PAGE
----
ConVENienT (Complete Vehicle Energy-saving Technologies)

Published May 20, 2016

COnVENient is an FP7 project funded by the European Commission. The project started in November 2012 and was accomplished in April 2016.

The project targets a 30% reduction of fuel consumption in vehicles for long-distance freight transport by developing three innovative heavy-truck prototypes featuring a suite of innovative energy-saving technologies and solutions. The project has fruitful results on developing highly innovative solutions for improved efficiency and enhanced integration of components (currently designed independently), including:

  • Innovative energy efficient systems, e.g., hybrid transmission, electrified auxiliaries, dual level cooling, parking HVAC,
  • Energy harvesting devices, such as photovoltaic solar roof for truck and semitrailer,
  • Advanced active and passive aerodynamics devices for the truck and for the semitrailer,
  • A Holistic Energy Management system at vehicle level,
  • A Predictive Driver Support to maximize the energy saving benefits,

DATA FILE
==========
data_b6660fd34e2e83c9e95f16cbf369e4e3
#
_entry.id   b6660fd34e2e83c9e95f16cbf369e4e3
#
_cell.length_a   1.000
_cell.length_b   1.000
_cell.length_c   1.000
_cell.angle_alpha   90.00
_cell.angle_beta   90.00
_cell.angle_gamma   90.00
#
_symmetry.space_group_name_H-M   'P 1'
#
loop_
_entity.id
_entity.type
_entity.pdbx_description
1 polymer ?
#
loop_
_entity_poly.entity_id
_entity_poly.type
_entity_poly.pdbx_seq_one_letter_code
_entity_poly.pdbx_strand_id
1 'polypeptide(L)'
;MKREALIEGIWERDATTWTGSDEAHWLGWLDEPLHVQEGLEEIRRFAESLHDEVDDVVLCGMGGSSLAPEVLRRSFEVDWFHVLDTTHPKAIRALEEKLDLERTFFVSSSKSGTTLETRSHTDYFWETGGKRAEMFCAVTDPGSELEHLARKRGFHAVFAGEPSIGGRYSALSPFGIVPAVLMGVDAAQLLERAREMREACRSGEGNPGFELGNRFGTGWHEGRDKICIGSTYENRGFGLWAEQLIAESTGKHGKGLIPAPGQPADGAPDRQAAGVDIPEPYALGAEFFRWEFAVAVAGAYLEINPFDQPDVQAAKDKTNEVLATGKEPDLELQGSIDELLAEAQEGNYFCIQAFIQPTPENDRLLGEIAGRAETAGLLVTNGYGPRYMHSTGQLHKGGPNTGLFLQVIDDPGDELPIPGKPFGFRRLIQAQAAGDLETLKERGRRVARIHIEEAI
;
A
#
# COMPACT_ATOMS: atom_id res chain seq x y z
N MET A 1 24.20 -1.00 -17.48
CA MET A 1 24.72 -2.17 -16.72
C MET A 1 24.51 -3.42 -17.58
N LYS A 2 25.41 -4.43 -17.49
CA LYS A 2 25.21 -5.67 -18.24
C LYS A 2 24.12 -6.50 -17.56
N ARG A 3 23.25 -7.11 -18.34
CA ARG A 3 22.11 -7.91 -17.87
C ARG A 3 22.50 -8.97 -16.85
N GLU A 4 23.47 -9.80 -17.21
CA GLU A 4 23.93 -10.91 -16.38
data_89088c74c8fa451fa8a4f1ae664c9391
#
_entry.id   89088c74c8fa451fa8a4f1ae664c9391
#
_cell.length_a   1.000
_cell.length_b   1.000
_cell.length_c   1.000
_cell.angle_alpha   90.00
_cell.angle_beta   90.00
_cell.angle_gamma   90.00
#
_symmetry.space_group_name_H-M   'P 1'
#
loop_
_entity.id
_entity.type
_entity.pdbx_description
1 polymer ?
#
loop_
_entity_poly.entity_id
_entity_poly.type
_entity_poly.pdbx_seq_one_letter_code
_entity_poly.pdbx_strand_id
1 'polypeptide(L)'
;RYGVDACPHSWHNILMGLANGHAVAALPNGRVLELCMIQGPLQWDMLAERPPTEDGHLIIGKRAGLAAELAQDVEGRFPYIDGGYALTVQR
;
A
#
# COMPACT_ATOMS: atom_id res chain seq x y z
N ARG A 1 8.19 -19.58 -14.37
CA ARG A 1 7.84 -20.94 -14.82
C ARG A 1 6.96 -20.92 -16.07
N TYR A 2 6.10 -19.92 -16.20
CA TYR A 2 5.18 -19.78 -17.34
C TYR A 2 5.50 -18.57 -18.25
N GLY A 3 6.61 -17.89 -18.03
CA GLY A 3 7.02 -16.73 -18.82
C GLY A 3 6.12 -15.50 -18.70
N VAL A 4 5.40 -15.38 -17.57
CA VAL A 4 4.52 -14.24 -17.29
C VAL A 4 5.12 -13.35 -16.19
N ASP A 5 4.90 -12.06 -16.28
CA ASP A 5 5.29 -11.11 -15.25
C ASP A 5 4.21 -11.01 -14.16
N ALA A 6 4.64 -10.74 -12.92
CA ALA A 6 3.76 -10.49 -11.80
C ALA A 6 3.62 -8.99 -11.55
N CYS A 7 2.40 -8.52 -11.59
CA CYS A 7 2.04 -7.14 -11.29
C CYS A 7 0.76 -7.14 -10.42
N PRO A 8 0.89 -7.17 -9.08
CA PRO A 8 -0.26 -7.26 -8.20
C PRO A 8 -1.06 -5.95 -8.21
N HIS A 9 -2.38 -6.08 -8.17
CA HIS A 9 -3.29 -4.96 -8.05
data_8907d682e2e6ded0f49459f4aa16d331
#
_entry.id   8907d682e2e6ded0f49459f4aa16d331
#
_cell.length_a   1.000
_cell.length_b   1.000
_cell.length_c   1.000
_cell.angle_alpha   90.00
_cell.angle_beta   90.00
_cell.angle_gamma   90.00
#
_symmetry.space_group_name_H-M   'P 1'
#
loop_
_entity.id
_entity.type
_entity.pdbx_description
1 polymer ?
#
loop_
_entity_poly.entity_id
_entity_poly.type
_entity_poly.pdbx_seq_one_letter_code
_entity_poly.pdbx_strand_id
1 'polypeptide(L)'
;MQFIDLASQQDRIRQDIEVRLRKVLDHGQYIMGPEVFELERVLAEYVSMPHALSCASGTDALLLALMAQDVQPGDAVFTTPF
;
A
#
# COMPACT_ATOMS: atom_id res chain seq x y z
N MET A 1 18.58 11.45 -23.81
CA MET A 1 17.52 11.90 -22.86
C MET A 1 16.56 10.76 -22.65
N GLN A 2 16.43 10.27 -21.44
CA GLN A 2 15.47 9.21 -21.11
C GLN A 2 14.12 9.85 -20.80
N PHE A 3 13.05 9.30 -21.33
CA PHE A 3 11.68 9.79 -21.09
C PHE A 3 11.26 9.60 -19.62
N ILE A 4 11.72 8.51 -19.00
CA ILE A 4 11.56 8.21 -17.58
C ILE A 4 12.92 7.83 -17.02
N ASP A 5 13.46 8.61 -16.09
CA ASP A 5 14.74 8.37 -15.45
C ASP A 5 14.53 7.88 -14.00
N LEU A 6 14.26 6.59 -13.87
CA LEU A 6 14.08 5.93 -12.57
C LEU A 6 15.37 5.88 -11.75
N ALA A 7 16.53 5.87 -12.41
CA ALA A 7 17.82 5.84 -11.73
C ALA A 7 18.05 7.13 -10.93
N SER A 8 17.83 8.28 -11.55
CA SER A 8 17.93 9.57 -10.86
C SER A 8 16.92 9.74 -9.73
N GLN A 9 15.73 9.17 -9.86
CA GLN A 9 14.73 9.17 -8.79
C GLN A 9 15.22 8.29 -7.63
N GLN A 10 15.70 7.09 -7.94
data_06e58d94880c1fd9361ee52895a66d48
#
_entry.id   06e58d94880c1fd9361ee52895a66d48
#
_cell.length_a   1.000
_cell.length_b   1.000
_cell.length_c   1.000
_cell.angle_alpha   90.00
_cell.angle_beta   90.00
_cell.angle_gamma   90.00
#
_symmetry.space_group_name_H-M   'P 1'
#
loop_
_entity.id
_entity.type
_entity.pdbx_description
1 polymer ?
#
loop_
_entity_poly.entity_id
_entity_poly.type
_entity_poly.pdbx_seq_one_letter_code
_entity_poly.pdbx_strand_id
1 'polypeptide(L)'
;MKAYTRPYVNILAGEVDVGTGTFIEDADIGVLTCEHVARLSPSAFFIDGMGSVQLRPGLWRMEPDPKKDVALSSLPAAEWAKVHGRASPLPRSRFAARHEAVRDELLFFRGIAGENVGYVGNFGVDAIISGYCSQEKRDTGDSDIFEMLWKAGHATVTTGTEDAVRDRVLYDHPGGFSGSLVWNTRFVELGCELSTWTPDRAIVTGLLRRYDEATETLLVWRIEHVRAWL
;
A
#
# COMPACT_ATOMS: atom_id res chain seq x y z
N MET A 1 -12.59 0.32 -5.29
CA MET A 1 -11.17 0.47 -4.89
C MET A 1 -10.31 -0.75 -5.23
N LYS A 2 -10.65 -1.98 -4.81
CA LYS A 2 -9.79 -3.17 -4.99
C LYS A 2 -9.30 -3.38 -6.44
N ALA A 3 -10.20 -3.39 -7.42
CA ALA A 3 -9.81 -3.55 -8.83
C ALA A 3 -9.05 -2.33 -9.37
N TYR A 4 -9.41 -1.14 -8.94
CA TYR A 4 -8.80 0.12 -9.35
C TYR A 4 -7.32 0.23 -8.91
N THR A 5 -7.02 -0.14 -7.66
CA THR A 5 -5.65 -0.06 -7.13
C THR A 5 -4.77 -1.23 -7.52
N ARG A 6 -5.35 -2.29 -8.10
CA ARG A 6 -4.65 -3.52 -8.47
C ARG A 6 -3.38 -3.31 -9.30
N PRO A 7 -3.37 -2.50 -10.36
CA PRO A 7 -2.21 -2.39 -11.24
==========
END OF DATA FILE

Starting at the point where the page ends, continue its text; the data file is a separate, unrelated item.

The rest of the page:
The most relevant and novel aspect of CONVENIENT is represented by the holistic and optimal approach to on-board energy management, considering the tractor, semi-trailer, driver and the mission as a whole.

KTH’s Role in the Project

The contributions of the Mechatronics group at KTH are dedicated to two research tasks.

  • Predictive Integrated Thermal System Management.
  • Predictive Energy Management Strategies

In the tasks, we studied the electric engine cooling system of a conventional Volvo long-haul truck with a diesel engine. To meet the EU6 standard, the cooling system is electrified.  The mechanical coolant pump and mechanical fans are changed to electric water pump and fans with variable speed. The electric cooling system contains a coolant circuit, an electric coolant pump, a number of parallel installed electric radiator fans, a wax-based thermostat, and a radiator shutter, as illustrated in the figure.

In summary, KTH contributed to speed and load prediction, non-predictive feedback control, global optimal control, and model-predictive control of the pump speed, fan speed, battery current, and shutter opening.

Depending on the vehicle weight and drive cycle, our optimal controller saves 27% - 50% energy consumption of the electric cooling system.

Through the project, the Mechatronics group has published:

  • 2 journal papers
  • 6 conference papers
  • 1 PhD dissertation

More journal publications will come.

Research Team: Mohammad Khodabakhshian, and  Jan Wikander

Link to the project homepage